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6-19-07 Leyn Burrows Karate
 

Sitting in the little Italian diner, having a bite before the workout, a previous Leyn Burrows lesson came to me. I thought I got it before. I just started thinking about all the times I was in some kind of physical conflict, whether it was real or during a workout. My main thought was “what am I going to do.” Besides defending myself and a couple of offensive attack techniques, I had no clue what I was supposed to do. I mean, I had a clue, but the “Intent” lesson from a couple of weeks ago has a lot more meaning when placed in any one of my past physical conflicts’ context.

If I had had an end game plan for any or all of those conflicts, maybe I wouldn’t have had so many. Maybe I would’ve won (finished) more of them.

I started applying it (INTENT) to everything. (I’m out of control.) But it makes sense. In the past, the thought process was to write down your goals. Perform the steps to achieve them. Nobody said to focus on them. Maybe they did, they did, but I ignored them. This intent thing shines a bright light on the goal. It allows you to ignore the fleeting thoughts, the distractions, and the fear. It helps you to focus.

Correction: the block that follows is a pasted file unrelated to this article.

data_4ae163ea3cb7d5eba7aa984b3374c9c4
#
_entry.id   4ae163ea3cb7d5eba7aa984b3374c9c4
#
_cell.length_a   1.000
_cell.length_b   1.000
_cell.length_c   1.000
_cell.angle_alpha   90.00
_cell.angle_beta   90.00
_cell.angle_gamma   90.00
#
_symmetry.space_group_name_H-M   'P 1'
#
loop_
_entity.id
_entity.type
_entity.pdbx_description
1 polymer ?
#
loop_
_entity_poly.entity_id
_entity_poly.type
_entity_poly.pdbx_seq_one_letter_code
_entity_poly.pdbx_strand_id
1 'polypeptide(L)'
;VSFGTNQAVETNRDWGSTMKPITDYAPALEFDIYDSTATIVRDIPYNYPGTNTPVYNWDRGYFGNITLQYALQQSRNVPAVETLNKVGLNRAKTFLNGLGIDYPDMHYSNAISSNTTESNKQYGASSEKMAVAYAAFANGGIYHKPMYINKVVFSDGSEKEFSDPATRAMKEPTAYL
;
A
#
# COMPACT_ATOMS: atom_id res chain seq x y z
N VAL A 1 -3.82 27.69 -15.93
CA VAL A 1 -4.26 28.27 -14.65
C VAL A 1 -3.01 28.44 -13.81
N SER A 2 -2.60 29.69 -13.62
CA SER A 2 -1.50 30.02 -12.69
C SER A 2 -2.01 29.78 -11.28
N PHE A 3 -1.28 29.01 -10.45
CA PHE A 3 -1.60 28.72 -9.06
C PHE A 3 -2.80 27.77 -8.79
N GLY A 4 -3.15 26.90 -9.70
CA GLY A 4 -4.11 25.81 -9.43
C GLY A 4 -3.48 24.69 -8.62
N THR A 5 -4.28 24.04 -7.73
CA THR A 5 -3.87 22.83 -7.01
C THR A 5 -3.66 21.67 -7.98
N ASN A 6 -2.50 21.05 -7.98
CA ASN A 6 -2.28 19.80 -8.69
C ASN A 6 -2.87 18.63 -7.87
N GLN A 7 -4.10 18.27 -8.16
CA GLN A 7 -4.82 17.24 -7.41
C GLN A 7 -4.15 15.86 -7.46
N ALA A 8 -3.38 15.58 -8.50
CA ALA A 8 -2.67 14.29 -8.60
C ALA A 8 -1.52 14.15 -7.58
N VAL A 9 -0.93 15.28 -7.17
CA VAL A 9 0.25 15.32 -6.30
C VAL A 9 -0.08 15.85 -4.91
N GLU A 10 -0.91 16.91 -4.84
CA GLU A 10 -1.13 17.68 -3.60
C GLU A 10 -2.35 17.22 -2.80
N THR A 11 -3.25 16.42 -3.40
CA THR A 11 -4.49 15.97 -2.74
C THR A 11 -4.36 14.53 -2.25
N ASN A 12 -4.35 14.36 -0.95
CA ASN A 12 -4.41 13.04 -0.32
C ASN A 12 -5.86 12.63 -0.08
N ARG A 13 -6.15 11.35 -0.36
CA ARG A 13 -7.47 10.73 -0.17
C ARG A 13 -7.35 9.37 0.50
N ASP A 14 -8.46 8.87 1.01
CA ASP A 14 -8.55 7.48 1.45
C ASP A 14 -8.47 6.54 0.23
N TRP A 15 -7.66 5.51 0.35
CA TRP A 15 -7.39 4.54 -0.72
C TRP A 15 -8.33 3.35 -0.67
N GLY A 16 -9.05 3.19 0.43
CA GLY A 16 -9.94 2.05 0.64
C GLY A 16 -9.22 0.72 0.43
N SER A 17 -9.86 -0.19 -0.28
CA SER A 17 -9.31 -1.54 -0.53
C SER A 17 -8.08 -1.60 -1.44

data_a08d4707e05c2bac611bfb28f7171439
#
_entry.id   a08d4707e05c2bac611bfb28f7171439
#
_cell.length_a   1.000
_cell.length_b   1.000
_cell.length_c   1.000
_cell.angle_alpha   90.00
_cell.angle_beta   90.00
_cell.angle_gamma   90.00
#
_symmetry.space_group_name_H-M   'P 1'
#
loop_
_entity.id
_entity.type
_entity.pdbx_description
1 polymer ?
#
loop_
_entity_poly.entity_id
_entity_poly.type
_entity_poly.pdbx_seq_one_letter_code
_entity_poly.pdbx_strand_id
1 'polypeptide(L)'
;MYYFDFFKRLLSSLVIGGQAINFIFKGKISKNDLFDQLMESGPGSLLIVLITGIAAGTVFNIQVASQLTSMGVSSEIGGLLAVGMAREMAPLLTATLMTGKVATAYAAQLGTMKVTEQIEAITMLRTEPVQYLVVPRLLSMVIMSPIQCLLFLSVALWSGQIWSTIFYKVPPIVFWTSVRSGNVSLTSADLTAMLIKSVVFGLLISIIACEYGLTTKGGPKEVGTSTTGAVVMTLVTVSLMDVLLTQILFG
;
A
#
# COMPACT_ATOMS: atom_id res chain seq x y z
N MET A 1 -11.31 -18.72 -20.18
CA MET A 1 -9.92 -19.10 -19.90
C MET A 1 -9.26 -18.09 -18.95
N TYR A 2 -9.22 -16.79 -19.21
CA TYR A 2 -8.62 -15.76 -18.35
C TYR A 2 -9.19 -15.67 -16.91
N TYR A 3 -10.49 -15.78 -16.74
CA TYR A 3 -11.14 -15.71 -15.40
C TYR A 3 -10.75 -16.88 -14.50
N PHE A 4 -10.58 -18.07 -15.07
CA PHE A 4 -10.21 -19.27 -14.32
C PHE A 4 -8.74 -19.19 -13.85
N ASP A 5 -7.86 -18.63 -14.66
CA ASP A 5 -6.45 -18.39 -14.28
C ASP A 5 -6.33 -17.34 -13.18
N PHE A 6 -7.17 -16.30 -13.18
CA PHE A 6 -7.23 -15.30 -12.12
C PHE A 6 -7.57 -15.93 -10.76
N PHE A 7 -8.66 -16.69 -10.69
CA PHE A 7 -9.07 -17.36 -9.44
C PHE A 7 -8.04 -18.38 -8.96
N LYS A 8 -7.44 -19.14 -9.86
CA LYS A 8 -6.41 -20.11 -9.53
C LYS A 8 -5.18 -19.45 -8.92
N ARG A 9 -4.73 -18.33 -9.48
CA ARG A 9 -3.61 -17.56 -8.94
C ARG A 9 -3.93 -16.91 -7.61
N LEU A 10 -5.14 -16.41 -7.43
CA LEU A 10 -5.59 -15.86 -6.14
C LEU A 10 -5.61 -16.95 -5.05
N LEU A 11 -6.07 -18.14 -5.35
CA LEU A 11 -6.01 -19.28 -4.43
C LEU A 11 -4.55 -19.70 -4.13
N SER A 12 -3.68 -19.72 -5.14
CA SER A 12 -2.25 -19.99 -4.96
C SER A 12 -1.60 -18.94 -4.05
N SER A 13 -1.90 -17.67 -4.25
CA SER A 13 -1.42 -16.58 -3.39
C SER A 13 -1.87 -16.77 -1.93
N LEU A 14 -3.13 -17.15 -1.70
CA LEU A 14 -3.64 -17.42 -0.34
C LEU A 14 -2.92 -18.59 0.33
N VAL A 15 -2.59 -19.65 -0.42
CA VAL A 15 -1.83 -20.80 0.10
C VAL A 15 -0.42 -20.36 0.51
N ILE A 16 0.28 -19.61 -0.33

Last night we began the workout passing a heavy ball around. And then did the traditional secondary exercises, but performing the complete exercise on one count; one count for the block and side snap kick (both sides), one count for the turn block kick (both sides), etc. And then we did Sanchin.

But then we did 3 minutes each on the heavy bag; with the timer giving milestones. After a minute I felt like, what, only a minute had elapsed, it felt like ten. We mix 5 to 10 punches with 2 to 3 kicks. I finished with a flurry. Prior to the heavy bag we each did a minute on the hand bags, where the holder holds 2 bags up while moving; and drops them every ten seconds.

After the bag work Leyn brought out 2 Bos and taught us a simple two man Bo Kumite. Leyn suggested that we incorporate traditional weapons in our practice as it helps extend the meaning of the techniques. It could also improve some techniques; for example, the leaning elbow strike in Seisan. With the Bo extended down your back and leg, you can see if there are any gaps or strange angles being formed. Leyn showed us the Bo Windmill exercise, designed to get you moving forward on the strike.

We ended the workout with two each of the advanced Kata, beginning with Seisan, with Leyn having us apply the intent thought process, i.e., intend to focus on balance, or breathing or whatever you choose. It brought the no count Kata to my attention. I knew I was doing the techniques, not just going through the motions. I guess that’s what happens when you focus.

Later

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